Rare Engines at Portland Show

The 2016 Tri-State Gas Engine & Tractor Assn. show was filled with rare and unusual engines.

| May 2017

  • Dave Kyler with his 1903 9 hp Foos Special Electric engine and generator. “I have found a little literature on this engine,” he says. “The colors and striping are close to original.”
    Photo by Leslie C. McManus
  • The Portland show provided the first opportunity for Keith Kinney, Evansville, Ind., to put his hands on this new addition to his engine collection. The 7 hp Thermoil Model U was built by Hercules and sold by Sears. The Cummins diesel (with Cummins injector) engine was built in about 1922. The engine is complete, including the factory original cart and clutch pulley. Of several thousand built, perhaps 200 survive.
    Photo by Leslie C. McManus
  • The Royster brothers – Mike, left, and Steve – have been collecting gas engines for more than 20 years.
    Photo by Leslie C. McManus
  • Steve Royster’s 3- to 3-1/2 hp New Way – minus a blade on the fan, lost during the drive to Portland. Steve built the engine’s cart and battery box.
    Photo by Leslie C. McManus
  • This Economy hot air pumping engine was built in 1902 by Thomas & Smith, Chicago and New York City. This one was used to pump water on a stock farm. It is owned by the Yoder family, Plain City, Ohio.
    Photo by Leslie C. McManus
  • Steve Royster’s 2 hp Monitor was originally on skids; he built the cart it’s on now. “This is the only Monitor to have this small ball top,” he says.
    Photo by Leslie C. McManus
  • A torch is used to start this 1909 15 hp Reid oil field engine owned by Kenny Hall, Ellendora, W. Va. The engine was used on pump jacks on an oil field jerk line. To start the engine, which runs on propane, a heat tube is used to heat the cylinder.
    Photo by Leslie C. McManus
  • A chimney on Leroy Goodwin’s Bovaird & Seyfang engine pumps smoke rings into the trees during the show.
    Photo by Leslie C. McManus
  • Paul Frasier doesn’t run his 1903 Eli engine (serial no. 1011) much. “It runs good,” he says, “but I’m trying to protect the paint on the cylinder head. Before I painted it, I ran it a lot. I worked it hard, made sure everything was right.”
    Photo by Leslie C. McManus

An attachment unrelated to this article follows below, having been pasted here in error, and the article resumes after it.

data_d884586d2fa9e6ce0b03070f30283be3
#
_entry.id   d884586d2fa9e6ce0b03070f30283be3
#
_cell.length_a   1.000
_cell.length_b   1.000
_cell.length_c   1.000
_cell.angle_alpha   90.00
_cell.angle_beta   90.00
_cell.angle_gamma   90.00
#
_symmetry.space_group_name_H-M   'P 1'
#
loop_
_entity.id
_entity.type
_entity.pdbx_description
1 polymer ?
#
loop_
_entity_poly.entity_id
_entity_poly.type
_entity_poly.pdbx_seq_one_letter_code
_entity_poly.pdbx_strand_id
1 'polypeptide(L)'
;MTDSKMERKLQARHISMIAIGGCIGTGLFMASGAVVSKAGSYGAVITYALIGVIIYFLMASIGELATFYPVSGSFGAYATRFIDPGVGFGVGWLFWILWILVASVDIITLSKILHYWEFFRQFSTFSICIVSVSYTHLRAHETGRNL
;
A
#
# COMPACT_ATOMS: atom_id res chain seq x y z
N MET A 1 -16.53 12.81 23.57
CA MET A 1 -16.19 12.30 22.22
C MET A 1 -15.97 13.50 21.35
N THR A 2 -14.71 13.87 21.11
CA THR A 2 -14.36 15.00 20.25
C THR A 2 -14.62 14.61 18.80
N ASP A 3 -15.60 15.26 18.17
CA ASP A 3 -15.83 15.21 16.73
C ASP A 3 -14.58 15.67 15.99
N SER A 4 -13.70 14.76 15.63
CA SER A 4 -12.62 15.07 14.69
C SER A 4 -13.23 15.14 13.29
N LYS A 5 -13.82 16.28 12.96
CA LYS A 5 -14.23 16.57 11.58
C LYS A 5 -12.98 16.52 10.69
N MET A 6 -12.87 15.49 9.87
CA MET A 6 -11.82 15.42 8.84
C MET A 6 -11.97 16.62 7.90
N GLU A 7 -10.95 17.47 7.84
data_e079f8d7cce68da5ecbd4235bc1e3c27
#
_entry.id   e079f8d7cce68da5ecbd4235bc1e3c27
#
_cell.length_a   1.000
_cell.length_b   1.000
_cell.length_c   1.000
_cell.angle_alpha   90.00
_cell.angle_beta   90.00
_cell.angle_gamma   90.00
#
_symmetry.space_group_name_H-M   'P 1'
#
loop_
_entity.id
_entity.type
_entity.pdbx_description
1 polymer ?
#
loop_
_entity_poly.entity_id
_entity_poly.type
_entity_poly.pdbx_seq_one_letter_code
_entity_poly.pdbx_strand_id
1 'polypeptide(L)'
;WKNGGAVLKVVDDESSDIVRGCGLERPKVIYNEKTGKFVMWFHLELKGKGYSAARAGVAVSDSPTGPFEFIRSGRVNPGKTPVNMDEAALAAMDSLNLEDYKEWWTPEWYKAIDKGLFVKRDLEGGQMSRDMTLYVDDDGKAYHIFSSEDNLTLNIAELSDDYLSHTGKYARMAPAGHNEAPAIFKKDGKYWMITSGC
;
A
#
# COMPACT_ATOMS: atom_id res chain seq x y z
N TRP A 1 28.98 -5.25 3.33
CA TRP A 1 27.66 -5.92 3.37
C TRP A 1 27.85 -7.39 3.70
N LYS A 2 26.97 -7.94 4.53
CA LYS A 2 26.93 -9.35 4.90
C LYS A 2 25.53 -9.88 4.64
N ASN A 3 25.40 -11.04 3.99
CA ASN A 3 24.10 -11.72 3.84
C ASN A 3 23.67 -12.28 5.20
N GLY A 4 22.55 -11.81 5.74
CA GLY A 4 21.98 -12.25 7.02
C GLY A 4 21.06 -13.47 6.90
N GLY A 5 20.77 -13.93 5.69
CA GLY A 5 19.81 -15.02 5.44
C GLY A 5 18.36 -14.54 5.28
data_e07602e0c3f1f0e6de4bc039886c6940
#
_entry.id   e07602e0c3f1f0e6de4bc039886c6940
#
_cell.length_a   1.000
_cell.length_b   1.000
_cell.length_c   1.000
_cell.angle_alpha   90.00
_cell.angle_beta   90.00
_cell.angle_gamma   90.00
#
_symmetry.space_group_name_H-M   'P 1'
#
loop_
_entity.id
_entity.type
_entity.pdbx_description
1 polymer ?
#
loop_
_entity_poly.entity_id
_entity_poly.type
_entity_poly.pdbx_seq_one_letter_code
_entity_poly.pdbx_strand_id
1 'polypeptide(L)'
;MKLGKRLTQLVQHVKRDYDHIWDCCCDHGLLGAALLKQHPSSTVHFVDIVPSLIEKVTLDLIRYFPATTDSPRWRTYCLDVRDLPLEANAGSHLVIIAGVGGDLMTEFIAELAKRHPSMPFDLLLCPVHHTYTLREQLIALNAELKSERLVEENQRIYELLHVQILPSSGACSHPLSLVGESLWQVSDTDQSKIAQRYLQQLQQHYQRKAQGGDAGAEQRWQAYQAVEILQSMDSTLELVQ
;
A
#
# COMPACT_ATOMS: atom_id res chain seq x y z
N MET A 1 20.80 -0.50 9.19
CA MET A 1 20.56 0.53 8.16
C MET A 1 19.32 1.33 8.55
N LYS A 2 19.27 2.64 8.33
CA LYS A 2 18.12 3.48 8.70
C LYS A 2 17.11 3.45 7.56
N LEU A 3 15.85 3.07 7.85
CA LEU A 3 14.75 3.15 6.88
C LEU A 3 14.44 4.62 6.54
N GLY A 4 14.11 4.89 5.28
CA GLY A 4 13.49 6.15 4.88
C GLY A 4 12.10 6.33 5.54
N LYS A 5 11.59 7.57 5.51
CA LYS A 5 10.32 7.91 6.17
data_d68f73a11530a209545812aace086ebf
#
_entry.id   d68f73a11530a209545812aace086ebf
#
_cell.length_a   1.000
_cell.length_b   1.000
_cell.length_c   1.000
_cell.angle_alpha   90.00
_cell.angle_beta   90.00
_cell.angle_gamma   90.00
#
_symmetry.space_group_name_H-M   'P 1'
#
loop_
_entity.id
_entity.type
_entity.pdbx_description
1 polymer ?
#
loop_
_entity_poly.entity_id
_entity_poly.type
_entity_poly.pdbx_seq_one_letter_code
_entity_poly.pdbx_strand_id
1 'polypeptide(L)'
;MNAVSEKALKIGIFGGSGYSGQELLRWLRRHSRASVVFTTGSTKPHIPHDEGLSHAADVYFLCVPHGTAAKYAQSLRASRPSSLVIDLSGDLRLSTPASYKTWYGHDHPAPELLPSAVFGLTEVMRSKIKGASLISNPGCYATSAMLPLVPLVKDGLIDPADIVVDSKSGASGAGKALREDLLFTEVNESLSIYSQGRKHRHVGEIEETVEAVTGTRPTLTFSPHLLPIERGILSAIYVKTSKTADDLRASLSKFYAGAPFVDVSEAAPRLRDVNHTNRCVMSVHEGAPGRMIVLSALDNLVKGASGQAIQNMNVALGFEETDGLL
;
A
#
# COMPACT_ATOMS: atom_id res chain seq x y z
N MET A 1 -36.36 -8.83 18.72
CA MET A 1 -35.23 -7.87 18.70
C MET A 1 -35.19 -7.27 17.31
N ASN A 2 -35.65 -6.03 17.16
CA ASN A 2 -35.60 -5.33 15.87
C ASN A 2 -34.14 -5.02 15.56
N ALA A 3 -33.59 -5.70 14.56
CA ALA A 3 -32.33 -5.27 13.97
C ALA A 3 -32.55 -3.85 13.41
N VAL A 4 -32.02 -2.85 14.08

• The Bovaird & Seyfang 4 hp air-cooled engine “will sit and run all day long,” says Leroy, of Leipsic, Ohio. Two exhausts set this engine apart. “Most of these just have one,” Leroy says. “Maybe it cooled better with two.”
    Photo by Leslie C. McManus

If you’re interested in rare and unusual engines, the Tri-State Gas Engine & Tractor Assn. show in Portland, Indiana, is the place to be. The 2016 show included a breathtaking exhibit of Kansas City Lightning engines in the ATIS area (see Farm Collector, March 2017), but one-of-a-kind engines filled every corner of the grounds.

Produced for Moline Pump Co.

Paul Frasier, Carleton, Michigan, knew he had a rare engine when a friend gave him a 1903 3 hp Eli engine, but he kept his feet solidly on the ground.

“I knew the cylinder would either make or break the restoration,” he says. “If the inside was cracked, it would have to be sleeved and I’d have to put ports in, and that would have cost too much for me at that time.” As it turned out there was a lot of rust and pits, but no visible cracks.

Paul, who showed the 2-cycle Eli at the 2016 Portland show, was lucky to connect with John Davidson, Bristol, Wisconsin, owner of the oldest known Eli. Paul took measurements of parts, including an igniter, on John’s engine, and on another Eli owned by a friend, and made replacements.



The engine was produced under contract for Moline Pump Co. to be sold with that company’s pumps. Although the engine’s tag says, “made exclusively by Moline Pump Co.,” Paul says the engine was in fact designed by a man named Parker. Eli engines were produced in sizes ranging from 2-7 hp.

The engine’s tank is a clone of an original. “John Wanat made the tank, and I did the lettering,” Paul says. “I made a template and cut letters out with a blade. It was pretty painstaking work. Then I covered the tank with masking tape and used the template to cut out the letters.”